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SAMJ: South African Medical Journal

versão On-line ISSN 2078-5135
versão impressa ISSN 0256-9574

SAMJ, S. Afr. med. j. vol.111 no.7 Pretoria Jul. 2021

http://dx.doi.org/10.7196/samj.2021.v111i7.15516 

RESEARCH

 

Antibiogram profiles and efficacy of antibiotic regimens of bacterial isolates from chronic osteomyelitis of the appendicular skeleton: A developing-world perspective

 

 

N FerreiraI; K ReddyII; R G VenterIII; C M CentnerIV; M LaubscherV

IBSc, MB ChB, FC Orth (SA), MMed (Orth), PhD; Division of Orthopaedic Surgery, Department of Surgical Sciences, Tygerberg Hospital and Faculty of Medicine and Health Sciences, Stellenbosch University, Cape Town, South Africa
IIMB ChB, FC Path (SA) Micro, MMed (Microb Path), MSc (Clin Epi), Dip MH, Dip Obst, Dip HIV Man (SA); Division of Medical Microbiology and Immunology and National Health Laboratory Service Tygerberg, Faculty of Medicine and Health Sciences., Stellenbosch University, Cape Town, South Africa
IIIMB ChB, FC Orth (SA), MMed (Orth); Division of Orthopaedic Surgery, Department of Surgical Sciences, Tygerberg Hospital and Faculty of Medicine and Health Sciences, Stellenbosch University, Cape Town, South Africa
IVMB ChB, MSc MMed, FC Path (SA) Micro; Division of Medical Microbiology, Faculty of Health Sciences, University of Cape Town; and National Health Laboratory Service, Groote Schuur Hospital, South Africa
VMB ChB, Dip PEC, FC Orth (SA), MMed (Orth); Orthopaedic Research Unit, Division of Orthopaedic Surgery, Department of Surgery, Faculty of Health Sciences, University of Cape Town South Africa

Correspondence

 

 


ABSTRACT

BACKGROUND: Empirical antibiotic strategies in the treatment of chronic osteomyelitis should ideally be based on local microbiological antibiograms
OBJECTIVES: To review the antibiogram profiles of bacterial isolates of patients undergoing surgical treatment for chronic osteomyelitis and identify the most appropriate empirical antibiotic strategy
METHODS: A retrospective review of clinical records and microbial culture reports was performed for all patients who underwent treatment for chronic osteomyelitis at two orthopaedic units in Western Cape Province, South Africa, between March 2016 and December 2019. Reported antibiotic susceptibility data were used to predict the potential efficacy of different empirical antibiotic regimens, according to underlying aetiology (fracture related, contiguous, haematogenous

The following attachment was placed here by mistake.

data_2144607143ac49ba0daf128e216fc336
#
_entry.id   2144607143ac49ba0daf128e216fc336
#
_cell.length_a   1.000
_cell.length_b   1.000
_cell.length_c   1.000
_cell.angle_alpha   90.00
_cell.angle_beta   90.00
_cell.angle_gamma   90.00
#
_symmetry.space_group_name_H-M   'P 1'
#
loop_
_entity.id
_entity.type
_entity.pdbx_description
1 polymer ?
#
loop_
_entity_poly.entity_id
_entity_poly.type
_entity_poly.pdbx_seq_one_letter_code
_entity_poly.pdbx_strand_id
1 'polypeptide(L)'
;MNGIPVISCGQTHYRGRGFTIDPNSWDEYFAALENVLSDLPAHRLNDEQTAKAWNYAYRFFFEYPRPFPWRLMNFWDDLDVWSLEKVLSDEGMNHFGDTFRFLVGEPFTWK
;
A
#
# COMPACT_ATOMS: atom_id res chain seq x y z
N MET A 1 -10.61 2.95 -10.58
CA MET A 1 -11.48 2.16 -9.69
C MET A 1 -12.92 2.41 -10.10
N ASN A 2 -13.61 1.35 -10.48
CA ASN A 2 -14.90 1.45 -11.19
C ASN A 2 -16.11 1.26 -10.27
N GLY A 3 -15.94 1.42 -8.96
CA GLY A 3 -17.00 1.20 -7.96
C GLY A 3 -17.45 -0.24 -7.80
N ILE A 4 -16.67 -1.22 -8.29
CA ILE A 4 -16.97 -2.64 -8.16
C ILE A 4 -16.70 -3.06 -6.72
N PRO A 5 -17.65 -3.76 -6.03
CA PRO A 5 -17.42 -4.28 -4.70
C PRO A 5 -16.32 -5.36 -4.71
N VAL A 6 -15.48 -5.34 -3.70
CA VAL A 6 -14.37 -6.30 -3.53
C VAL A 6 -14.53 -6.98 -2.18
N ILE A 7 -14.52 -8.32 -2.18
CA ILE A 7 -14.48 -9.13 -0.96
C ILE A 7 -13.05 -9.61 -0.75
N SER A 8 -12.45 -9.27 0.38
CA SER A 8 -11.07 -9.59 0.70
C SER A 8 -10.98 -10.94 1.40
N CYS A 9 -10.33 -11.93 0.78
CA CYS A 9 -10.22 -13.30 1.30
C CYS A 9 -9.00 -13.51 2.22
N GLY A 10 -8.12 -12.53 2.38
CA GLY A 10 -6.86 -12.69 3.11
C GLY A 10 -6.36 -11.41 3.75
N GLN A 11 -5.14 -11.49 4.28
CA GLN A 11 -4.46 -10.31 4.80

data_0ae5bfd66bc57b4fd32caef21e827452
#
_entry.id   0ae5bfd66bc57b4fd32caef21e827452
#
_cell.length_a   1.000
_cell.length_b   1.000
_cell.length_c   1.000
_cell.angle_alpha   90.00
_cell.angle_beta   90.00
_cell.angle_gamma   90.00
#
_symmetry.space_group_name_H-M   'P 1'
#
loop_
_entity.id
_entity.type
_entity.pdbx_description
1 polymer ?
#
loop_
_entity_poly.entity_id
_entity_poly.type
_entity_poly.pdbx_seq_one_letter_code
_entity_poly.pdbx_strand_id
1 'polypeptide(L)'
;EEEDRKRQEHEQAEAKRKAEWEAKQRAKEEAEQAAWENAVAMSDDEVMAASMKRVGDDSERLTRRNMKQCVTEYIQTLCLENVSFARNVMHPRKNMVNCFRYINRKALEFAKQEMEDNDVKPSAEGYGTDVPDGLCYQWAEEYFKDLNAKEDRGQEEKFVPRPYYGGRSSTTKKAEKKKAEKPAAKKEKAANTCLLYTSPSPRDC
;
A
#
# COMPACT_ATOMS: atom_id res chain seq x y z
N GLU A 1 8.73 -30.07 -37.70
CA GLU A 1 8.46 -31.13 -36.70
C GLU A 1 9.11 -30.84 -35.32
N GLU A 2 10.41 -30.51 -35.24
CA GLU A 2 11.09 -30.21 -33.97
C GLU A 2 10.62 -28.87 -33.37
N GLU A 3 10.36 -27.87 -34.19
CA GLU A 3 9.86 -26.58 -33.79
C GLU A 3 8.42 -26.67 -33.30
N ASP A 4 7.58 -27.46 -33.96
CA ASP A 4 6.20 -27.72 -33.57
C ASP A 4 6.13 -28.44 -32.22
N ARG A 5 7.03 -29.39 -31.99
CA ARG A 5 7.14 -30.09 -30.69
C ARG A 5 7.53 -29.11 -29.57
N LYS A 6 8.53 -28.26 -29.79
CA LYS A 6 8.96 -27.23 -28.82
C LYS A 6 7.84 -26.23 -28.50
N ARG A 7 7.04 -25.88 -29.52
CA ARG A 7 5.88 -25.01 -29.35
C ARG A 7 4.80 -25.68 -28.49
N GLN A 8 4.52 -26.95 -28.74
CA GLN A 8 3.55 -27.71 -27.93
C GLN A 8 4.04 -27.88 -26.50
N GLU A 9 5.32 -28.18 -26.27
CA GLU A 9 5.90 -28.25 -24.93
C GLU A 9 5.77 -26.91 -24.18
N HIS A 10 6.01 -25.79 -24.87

RESULTS: Two hundred patients with chronic osteomyelitis of the appendicular skeleton underwent surgical management. Antibiogram profiles for 218 organisms, isolated from 169 patients, were evaluated. Staphylococcus aureus (41%) and Enterobacterales (30%) were the most common organisms isolated. The combinations of meropenem plus vancomycin, and piperacillin-tazobactam plus amikacin plus vancomycin, as empirical postoperative antibiotics would both effectively treat 78% of chronic osteomyelitis cases overall. The most effective practical oral combinations were co-amoxiclav plus ciprofloxacin (61%) and co-trimoxazole plus ciprofloxacin (61%
CONCLUSIONS: This study reports antibiogram profiles in the developing-world setting that could potentially guide empirical antibiotic choices in the management of chronic osteomyelitis


 

 

Chronic osteomyelitis is notoriously difficult to eradicate, and high treatment failure rates have been reported in the literature. [1,2] Although no evidence-based treatment guidelines exist for the management of chronic osteomyelitis, the ideal treatment strategy can be outlined as judicious resection of all necrotic tissue, dead-space management, and neovascularisation of the debridement site followed by soft-tissue and bony reconstruction as required.[3-7] Antibiotic therapy is empirically initiated as an adjunct to surgical management, and then continued as prolonged culture-specific (targeted) therapy.[3]